Oct. is month of change for game fish
Low water continues to be a problem on the area lakes and rivers.
The good news is September did bring us a bit cooler weather. The surface water temperature dropped an average of about five degrees this month. The lakes and rivers were around 90 to 92 degrees in August.
Today the water is 83 to 85 degrees. While that does not sound like much of a change, five degrees is a big difference to the fish.
I saw a lot bait-fish activity this past weekend. When the bait fish begin to leave their deep water summer holding areas and move toward the surface and shorelines, the game fish will turn on.
Research on largemouth bass lists the ideal temperature for feeding activity as 72 degrees — the same comfort temperature range for humans. I would have to argue with that but it is what all the research says.
Looking back at 30 years of bass tournament results as well as pleasure trips in this area, more bass and heavier fish are caught when the water temperature drops below 65 degrees with the most productive temperature range being 55 to 58 degrees.
Research on the white perch says this fish prefers a water temperature of 65 degrees. Again, I would have to disagree with that. I see more limits and larger perch caught when the water is much colder.
For years a handful of fishermen and ladies had the pleasure of fishing the colder months with very few boats on the water — not anymore. As the price of hunting leases continue to climb, more and more people are taking up cold water fishing. They have figured out what a few have known for years — fishing is a lot better when the water is cold not hot.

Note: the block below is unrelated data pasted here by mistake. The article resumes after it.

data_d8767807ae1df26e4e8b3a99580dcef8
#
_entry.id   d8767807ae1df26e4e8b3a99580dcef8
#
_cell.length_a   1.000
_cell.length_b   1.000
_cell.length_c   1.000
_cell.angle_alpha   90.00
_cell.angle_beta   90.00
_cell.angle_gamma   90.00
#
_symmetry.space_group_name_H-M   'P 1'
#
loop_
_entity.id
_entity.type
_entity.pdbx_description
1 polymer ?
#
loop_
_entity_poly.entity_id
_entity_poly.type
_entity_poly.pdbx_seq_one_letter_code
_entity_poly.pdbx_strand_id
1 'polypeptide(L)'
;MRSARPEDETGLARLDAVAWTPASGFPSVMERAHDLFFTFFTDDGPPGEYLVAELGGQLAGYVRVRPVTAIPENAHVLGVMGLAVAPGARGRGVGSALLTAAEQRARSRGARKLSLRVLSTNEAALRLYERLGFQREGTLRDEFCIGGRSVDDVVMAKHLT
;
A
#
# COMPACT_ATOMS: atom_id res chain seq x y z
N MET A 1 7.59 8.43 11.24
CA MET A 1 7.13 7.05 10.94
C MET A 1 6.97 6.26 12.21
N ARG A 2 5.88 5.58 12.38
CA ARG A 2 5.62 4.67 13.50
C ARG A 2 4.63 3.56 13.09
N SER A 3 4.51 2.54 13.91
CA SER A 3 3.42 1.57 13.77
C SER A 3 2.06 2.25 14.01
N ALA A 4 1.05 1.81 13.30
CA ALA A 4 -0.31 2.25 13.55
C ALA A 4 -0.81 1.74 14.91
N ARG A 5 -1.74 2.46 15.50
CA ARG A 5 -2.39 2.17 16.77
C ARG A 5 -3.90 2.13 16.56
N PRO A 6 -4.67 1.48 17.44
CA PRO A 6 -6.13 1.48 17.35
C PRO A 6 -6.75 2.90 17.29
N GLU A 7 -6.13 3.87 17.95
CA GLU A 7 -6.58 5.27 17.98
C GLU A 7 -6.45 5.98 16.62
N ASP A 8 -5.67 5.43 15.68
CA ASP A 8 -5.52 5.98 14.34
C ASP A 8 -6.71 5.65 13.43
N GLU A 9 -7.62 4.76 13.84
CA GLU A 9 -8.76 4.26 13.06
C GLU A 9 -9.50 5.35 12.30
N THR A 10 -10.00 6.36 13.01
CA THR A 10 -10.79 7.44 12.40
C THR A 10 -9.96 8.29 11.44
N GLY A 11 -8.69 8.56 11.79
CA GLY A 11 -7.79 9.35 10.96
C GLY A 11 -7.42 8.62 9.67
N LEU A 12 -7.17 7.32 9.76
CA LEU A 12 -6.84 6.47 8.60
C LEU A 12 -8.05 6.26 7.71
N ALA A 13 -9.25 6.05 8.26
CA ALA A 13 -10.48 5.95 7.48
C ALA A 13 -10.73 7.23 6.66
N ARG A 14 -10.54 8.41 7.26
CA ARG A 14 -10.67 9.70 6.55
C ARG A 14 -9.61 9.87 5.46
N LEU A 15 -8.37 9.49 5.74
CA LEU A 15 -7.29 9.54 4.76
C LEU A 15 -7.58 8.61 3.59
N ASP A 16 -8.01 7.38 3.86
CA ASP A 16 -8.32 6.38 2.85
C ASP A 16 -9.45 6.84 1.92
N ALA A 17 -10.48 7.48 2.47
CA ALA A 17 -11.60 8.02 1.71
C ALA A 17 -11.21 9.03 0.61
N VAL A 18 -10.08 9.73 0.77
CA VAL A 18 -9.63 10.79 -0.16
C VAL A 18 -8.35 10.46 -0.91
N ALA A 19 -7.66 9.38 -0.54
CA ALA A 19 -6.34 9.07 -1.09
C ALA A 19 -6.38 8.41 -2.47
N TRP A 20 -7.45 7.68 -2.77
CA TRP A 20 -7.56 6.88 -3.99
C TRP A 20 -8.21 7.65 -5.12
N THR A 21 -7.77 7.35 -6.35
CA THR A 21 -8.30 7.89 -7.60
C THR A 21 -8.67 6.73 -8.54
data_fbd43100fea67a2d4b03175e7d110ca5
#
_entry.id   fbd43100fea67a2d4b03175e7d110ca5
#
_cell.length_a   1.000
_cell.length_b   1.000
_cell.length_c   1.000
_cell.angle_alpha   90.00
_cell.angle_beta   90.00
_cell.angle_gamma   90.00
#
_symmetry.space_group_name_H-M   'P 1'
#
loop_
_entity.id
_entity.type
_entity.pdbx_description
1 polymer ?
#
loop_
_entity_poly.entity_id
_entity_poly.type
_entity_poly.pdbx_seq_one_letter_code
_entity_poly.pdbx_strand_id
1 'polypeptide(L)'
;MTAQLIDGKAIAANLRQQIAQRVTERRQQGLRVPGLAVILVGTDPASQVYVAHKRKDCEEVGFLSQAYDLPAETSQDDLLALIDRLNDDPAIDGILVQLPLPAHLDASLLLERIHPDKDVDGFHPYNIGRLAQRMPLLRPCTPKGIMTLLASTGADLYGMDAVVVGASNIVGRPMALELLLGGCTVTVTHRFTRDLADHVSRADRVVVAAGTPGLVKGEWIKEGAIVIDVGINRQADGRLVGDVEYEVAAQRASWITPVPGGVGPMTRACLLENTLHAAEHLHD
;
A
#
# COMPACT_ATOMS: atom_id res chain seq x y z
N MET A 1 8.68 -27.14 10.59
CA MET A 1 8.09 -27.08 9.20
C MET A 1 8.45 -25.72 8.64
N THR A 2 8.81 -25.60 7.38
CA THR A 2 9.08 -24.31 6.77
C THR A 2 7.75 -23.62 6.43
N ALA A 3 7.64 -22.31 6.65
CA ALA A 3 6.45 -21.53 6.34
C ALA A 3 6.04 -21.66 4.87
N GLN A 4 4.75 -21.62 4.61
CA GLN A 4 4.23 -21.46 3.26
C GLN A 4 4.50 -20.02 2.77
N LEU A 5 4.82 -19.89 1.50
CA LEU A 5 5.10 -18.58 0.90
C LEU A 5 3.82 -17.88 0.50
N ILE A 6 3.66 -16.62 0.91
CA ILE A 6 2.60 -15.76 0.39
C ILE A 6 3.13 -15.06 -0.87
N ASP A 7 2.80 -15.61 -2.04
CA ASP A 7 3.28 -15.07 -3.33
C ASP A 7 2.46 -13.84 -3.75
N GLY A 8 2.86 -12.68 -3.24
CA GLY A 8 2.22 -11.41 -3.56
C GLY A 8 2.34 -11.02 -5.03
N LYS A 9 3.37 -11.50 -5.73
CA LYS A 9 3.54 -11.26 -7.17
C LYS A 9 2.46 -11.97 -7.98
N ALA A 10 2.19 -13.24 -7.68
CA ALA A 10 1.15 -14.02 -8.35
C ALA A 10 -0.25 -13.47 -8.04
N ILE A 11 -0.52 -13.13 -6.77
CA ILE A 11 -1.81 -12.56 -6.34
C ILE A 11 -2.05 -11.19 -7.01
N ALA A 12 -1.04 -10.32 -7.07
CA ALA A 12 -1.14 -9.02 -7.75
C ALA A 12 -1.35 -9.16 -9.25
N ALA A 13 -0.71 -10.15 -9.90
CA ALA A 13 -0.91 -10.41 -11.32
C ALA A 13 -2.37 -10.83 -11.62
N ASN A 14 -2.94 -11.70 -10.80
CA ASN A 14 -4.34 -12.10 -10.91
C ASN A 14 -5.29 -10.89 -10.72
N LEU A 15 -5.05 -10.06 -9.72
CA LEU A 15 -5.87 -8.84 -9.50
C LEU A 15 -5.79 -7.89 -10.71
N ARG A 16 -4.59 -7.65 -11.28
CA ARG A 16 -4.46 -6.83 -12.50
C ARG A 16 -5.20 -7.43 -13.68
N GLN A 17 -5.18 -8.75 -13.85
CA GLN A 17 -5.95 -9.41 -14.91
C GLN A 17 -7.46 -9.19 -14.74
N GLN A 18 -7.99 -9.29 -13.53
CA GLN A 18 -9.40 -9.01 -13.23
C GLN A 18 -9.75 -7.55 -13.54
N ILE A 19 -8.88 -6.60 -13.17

Some people still think the summer months are reserved for fishing. I do just the opposite. From early June through the end of August I did not fish a single bass tournament for good reason. The average winning weights are at the lowest of the year and there is nothing fun about casting for 9 hours in 100 degree heat for, maybe, five bites.
The area tournaments that offer higher payouts are no longer held during the hot summer months. This fall, the bass tournament season will kick off again.
I have not heard a single good report from the white perch anglers in a couple of months. Look for that to change as we move into October and the water begins to cool off even more. White perch tend to pull offshore away from shoreline cover during the summer and suspend.
Those fish can be hard to locate and catch. That will change as the water cools down.
October is second only to March as a major transition month for fish. This coming month the cool fronts will become more numerous.
The shad that have been holding over deep water all summer will spawn in late October. When you start seeing a lot of baitfish activity in the shallows you can bet the game fish are feeding.
There is not much change in the water level of the Mississippi River. The stage at Natchez continues to hold around a very low 9 to 10 feet with no significant change in the near future. Needless to say the landlocked lake levels remain well below normal. The recent rain will help some, but we need more rain.
We just experienced a very long, dry and hot summer. It’s over now. Good things will happen in October.